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Pict Clanns of Albann


The ancient territory if this clan slopes down from the high massif of Ben Wyvis, to the shores of he Cromarty Firth and the fertile farmlands of Easter Ross.  The area is rich in Pictish remains.  The first Munro, Hugh of Foulis, lived on Easter Ross and died in 1126.  Their lands were within the territory of he Earls of Ross with whom they held their charter.  In the early 13th century, George Munro of Foulis held a charter for the territory from the Earl of Sutherland.

Clan Chief, Robert Munro, fought for Robert the Bruce at Bannockburn.  Later, the Munros forged their own royal connection when Robert Munro married a niece of King Robert II's Queen, Euphemia.

Alexander Munro of Kiltearn (1605 - 1653) conducted his ministry at Durness beside Cape Wrath in the  most distant corner of Scotland.  His signature appears on documents as a Justice of the Peace throughout the 1630s.  Alexander was the first to commit the Bible to Gaelic poetry for the benefit of his parishioners.  At this time, two other Munro Ministers were enrolled as Ministers, two at Caithness and two at Sutherland.

In 1627, a unique work of Gaelic compositions was published by Alexander Munro.  Robert Munro rose to the rank of General  in a MacKay regiment in the thirty years war on he continent.  He published his account of the perils of the MacKay regiment in that terrible war, a record that has no parallels.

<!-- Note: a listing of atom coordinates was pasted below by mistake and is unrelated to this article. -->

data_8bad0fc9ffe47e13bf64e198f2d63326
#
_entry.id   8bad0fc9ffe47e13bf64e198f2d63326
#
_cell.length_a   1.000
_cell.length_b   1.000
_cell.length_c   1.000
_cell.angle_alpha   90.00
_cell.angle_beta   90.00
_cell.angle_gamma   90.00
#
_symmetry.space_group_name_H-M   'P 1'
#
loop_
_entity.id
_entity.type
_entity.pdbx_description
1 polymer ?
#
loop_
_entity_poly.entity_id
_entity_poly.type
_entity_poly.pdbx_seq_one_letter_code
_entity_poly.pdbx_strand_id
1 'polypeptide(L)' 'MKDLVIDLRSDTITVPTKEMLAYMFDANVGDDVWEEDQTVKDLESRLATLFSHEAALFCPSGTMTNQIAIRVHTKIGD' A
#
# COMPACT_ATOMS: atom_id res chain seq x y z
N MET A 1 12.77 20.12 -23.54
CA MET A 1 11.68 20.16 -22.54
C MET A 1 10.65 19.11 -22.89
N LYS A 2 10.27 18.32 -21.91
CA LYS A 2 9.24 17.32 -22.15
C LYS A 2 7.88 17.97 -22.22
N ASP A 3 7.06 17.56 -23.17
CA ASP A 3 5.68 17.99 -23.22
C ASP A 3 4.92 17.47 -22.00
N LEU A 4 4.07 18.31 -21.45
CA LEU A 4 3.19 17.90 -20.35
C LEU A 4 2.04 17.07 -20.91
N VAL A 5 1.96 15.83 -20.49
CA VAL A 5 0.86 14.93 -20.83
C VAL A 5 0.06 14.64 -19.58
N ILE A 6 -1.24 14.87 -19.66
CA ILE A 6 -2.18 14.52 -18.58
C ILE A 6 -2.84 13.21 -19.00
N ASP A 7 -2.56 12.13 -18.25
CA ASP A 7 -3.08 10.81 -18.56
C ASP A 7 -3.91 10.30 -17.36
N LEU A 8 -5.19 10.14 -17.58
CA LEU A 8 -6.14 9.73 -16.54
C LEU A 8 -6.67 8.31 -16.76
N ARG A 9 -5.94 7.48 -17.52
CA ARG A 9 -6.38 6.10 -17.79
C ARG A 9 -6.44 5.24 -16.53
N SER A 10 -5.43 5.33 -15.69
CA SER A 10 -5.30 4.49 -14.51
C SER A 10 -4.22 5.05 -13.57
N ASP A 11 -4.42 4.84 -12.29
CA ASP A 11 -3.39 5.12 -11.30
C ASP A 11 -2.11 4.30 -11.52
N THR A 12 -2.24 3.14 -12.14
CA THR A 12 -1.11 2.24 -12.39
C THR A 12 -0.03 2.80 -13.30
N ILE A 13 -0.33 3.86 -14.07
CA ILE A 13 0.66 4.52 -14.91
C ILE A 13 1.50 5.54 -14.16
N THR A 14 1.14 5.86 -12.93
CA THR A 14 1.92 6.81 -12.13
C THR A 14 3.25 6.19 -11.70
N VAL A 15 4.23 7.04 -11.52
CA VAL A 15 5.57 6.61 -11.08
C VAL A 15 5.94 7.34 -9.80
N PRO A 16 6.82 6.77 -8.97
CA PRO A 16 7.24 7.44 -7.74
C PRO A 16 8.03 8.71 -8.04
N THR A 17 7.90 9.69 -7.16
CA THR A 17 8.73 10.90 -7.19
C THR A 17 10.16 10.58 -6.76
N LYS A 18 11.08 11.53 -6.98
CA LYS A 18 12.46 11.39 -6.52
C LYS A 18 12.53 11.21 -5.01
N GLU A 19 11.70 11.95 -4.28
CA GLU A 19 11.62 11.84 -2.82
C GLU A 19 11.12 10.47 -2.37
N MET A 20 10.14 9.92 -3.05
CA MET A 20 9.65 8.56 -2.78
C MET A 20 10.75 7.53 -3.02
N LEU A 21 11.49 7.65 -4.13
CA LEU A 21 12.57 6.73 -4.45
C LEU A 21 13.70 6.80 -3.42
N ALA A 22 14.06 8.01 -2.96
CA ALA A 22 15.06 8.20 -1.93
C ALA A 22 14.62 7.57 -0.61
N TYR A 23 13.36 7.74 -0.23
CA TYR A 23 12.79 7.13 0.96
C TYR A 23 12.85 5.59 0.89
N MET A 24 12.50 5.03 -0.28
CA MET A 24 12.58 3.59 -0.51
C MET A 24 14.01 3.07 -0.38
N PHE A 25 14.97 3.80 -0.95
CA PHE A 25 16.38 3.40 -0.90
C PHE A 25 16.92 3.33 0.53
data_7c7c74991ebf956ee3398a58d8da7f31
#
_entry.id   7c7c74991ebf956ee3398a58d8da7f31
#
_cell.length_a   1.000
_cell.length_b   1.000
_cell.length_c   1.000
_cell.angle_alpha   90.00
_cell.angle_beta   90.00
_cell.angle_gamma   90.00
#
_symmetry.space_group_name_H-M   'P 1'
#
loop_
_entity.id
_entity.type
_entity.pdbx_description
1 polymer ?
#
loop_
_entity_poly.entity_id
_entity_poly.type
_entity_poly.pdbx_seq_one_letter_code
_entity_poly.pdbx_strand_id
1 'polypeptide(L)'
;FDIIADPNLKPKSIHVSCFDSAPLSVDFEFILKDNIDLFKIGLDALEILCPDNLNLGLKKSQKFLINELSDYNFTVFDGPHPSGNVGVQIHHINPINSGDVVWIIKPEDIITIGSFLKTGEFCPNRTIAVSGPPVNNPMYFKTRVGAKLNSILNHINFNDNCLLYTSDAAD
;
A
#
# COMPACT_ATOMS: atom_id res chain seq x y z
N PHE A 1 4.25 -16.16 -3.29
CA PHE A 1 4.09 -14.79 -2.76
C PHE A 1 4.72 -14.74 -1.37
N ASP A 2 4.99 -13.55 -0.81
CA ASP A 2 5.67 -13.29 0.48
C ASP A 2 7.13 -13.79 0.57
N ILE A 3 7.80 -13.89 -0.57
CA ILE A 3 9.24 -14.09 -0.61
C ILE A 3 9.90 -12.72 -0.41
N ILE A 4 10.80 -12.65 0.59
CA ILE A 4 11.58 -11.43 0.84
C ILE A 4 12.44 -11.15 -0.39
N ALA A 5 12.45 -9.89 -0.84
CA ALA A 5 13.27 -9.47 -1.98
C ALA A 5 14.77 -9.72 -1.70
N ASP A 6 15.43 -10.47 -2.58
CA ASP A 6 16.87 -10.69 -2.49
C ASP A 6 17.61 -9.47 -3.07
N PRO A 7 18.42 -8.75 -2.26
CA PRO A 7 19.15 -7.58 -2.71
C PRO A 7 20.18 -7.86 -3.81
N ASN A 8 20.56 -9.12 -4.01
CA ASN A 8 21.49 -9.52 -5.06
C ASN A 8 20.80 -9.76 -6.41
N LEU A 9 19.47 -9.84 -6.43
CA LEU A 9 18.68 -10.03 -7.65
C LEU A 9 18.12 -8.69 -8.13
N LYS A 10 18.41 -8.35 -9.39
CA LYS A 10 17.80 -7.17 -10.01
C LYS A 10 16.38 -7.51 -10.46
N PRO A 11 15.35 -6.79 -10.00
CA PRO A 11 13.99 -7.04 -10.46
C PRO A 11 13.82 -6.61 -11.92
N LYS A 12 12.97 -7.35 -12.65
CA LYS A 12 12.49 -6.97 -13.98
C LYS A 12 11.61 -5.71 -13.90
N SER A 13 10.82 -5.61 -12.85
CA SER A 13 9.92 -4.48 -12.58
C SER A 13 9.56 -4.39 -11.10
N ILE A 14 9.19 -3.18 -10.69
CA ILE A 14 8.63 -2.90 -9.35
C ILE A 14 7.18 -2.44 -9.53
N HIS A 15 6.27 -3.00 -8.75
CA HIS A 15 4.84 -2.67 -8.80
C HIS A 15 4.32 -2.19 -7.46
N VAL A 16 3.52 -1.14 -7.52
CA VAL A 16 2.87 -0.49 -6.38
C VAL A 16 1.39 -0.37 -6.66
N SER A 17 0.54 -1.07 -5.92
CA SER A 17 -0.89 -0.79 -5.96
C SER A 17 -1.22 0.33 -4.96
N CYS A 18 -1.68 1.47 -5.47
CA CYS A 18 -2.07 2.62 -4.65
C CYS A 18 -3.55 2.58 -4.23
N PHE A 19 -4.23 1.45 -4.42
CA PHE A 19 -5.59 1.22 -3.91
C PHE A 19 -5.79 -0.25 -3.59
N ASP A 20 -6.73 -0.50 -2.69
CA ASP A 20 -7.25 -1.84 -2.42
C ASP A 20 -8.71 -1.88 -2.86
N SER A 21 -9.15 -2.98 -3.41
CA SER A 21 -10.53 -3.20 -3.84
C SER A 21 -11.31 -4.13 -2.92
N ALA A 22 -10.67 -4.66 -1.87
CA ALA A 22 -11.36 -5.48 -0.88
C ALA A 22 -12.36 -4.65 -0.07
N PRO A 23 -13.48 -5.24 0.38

A Robert Munro, descendant of the 10th Chief of Foulis, who was Commissary of Caithness, and who died in 1633.  Four of his sons fought against Cromwell at Worcester in 1651, of whom William Munro and his three brothers were transported to New England as prisoners after the royalist defeat.

The descendants of Robert multiplied fast, and it fell upon one of them to make a symbolic gesture of retribution, as one Ebenezer Munro fired the first shot in the American Revolution.  In 1816, James Munro became the fifth U.S. President between 1817 and 1825.  It was by a stroke of a pen that he warned European nations not to interfere in his country's shores in a declaration, known thereafter as 'the Munro Doctrine'..